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        Lymphogranuloma venereum in Barcelona, 2007–2012: the role of seroadaptation in men who have sex with men
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        Lymphogranuloma venereum in Barcelona, 2007–2012: the role of seroadaptation in men who have sex with men
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Summary

This study describes the incidence rate of reported lymphogranuloma venereum (LGV) in men who have sex with men (MSM) in Barcelona from 2007 to 2012. Epidemiological, clinical and sexual behaviour characteristics of LGV cases are described. Seroadaptive behaviours as a transmission risk factor were assessed by a telephone questionnaire during 2012. Data were handled on a strictly confidential basis. LGV annual rate ratios in MSM were compared with cases from 2007. Differences were statistically analysed with a Poisson test. The incidence rate of LGV in MSM aged 15–69 years ranged from 32·1/105 MSM per year in 2007 to 182·7/105 MSM per year in 2012. In 2012, 31/51 LGV cases (61%) answered the telephone questionnaire, of which 84% (26/31) were HIV positive, 39% (12/31) reported having sex according to their partners’ serostatus and 7% (2/31) used strategic positioning. The incidence of LGV has increased since 2007 and mainly affects HIV-positive MSM. It is probable that seroadaptation has facilitated LGV transmission.

Lymphogranuloma venereum (LGV) is a sexually transmitted infection (STI) caused by Chlamydia trachomatis serovars L1, L2 and L3, which causes an invasive disease via lymphatic spread at the site of the infection [1]. In Europe and North America, LGV has emerged as a significant problem during the past 7 years in men who have sex with men (MSM), particularly in those who are co-infected with the human immunodeficiency virus (HIV) [2].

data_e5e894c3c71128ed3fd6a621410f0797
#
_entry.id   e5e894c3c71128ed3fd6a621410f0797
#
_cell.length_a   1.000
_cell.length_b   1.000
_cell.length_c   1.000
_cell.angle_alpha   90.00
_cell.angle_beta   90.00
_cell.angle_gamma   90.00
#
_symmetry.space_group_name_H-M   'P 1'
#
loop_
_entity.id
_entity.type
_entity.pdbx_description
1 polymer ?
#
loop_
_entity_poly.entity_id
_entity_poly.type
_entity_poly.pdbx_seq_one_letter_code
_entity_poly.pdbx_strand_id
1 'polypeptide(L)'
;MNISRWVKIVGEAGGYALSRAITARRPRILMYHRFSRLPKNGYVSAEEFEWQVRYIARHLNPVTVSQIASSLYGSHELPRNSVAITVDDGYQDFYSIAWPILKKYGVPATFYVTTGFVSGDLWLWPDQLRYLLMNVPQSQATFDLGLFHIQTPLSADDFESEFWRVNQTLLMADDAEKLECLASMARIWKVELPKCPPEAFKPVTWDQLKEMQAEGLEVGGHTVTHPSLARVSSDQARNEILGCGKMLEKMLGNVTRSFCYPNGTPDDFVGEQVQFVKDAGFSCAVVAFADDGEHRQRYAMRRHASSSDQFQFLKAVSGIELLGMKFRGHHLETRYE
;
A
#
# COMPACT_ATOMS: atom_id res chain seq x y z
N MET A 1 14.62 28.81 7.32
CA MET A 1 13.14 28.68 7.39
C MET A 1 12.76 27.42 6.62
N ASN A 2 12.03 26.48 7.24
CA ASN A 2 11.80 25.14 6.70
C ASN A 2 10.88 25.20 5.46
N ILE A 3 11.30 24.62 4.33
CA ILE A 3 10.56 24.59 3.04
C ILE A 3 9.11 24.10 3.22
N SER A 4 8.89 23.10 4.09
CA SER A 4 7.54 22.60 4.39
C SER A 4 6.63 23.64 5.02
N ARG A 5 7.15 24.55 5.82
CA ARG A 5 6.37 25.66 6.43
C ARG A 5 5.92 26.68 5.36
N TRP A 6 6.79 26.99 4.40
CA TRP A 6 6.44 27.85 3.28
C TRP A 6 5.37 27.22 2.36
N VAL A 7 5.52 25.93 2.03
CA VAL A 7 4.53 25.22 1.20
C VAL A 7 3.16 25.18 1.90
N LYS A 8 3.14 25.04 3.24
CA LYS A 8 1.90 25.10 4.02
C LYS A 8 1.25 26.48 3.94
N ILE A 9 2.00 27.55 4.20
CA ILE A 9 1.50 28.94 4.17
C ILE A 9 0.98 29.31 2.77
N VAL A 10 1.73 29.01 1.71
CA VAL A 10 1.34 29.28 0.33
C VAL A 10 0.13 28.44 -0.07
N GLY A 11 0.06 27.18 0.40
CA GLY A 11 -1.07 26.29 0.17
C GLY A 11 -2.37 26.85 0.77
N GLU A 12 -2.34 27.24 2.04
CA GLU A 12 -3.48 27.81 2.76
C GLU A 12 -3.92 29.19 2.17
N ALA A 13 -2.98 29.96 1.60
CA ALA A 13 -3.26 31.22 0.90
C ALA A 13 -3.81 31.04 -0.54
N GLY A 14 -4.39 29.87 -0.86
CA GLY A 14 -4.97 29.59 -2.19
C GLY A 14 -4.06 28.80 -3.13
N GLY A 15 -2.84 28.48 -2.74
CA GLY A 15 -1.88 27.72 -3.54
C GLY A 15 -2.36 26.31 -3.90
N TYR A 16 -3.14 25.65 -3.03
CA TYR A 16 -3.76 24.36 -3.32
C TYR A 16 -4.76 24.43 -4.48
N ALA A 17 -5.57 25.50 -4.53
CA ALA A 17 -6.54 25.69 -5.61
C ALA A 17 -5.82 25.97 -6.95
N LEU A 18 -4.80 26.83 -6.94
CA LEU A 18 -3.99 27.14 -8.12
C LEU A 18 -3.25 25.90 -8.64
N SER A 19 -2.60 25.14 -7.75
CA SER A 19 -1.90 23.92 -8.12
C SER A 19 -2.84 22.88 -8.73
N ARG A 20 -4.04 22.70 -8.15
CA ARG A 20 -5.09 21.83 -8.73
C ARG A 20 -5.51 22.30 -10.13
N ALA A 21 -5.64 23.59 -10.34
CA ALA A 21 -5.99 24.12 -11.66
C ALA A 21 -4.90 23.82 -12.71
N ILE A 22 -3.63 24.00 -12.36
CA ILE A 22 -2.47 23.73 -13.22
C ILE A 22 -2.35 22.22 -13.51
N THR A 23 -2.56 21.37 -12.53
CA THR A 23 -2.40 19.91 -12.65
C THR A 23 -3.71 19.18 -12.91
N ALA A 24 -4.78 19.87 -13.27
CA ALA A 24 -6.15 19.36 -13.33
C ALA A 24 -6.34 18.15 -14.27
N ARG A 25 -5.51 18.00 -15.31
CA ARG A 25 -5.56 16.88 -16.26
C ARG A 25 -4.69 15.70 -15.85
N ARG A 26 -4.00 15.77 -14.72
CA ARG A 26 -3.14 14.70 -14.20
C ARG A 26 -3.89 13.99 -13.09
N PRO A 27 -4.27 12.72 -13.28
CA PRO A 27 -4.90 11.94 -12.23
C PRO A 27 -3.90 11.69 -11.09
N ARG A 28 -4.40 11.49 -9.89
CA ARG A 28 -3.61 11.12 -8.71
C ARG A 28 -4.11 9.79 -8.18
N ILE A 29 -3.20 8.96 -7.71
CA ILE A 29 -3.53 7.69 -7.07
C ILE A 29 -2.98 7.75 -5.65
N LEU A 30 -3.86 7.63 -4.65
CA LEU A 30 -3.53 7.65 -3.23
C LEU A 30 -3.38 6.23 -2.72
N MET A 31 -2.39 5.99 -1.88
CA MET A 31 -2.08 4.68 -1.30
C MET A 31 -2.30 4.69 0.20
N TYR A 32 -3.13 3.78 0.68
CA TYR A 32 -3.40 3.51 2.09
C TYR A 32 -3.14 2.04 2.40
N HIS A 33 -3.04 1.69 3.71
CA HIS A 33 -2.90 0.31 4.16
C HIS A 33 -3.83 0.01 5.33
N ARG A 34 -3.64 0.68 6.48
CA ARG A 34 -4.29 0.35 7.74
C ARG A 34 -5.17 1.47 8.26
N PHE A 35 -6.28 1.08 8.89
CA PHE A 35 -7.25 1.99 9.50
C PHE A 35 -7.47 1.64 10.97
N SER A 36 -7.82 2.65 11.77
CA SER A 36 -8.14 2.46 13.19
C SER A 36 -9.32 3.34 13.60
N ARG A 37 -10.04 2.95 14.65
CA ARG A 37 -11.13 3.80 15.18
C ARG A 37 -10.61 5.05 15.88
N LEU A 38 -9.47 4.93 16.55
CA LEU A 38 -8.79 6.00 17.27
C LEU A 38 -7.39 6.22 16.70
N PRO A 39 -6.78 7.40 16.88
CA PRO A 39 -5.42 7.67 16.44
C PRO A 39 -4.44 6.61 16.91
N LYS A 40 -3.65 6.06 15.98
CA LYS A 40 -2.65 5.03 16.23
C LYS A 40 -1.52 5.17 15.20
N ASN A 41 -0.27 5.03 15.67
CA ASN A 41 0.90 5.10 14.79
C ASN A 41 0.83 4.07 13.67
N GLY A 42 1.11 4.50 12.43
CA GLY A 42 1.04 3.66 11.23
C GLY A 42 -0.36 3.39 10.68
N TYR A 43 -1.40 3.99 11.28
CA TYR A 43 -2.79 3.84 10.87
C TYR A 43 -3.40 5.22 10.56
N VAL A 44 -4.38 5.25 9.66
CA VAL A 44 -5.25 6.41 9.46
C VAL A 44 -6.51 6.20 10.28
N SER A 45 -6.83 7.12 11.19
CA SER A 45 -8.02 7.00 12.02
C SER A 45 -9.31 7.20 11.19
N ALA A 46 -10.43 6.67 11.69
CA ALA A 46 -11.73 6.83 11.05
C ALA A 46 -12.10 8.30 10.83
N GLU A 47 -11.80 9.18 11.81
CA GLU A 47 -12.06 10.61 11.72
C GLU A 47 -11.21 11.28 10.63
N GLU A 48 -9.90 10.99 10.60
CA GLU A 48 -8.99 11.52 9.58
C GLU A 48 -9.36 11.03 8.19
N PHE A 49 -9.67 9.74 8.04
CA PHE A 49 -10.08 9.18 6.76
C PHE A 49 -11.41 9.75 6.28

The increasing incidence of LGV in MSM might be partially due to the HIV epidemic. Some MSM have changed their sexual behaviour and tend to participate in certain types of practices according to their HIV status [3]. For example, serosorting and strategic positioning are two methods of seroadaptive behaviour. Serosorting refers to the selection of only sero-concordant partners for unprotected anal intercourse (UAI) [4]. Strategic positioning is a tactic in which a HIV-infected individual assumes the receptive role during UAI with a negative or unknown-status partner [4]. Seroadaptive behaviour is a strategy perceived as a method to reduce new HIV infections, but creates dense sexual networks where co-infection with other STIs and disease propagations are high.

Barcelona is a European city with a low-level of concentrated epidemic (where high levels of infection are found in specific groups) based on data collected from populations most at risk, specifically, MSM. The incidence rate of HIV in Barcelona in 2012 was 909/105 MSM per year and 20/105 persons per year in the general population.

Most of the LGV cases have been reported in HIV-positive MSM [5]. In the present study, we reviewed the incidence rate of reported LGV in MSM in Barcelona since 2007 and described the epidemiological, clinical and sexual behaviour characteristics of LGV cases per year of diagnosis to assess seroadaptive behaviour as a risk factor for LGV transmission during 2012.

LGV epidemiological surveillance in Barcelona has been active and mandatory since 2007 and collects information about reported diagnosis in individuals who visited public health facilities. Foreigners who are registered in Spain and in the municipality in which they habitually reside, have the right to health services on the same conditions as Spanish citizens. Therefore, all those who were diagnosed and treated for LGV and were residents of Barcelona were reported. Clinicians who made the diagnosis were from the city's STI clinic (75·2%) and from third-level hospitals (24·8%). Hence, diagnosis and treatment of LGV is openly available for those who seek assistance, not just for MSM. A standard questionnaire regarding demographic, clinical and epidemiological data was completed [6]. People who were diagnosed in Barcelona and were tourists, were not included in this analysis.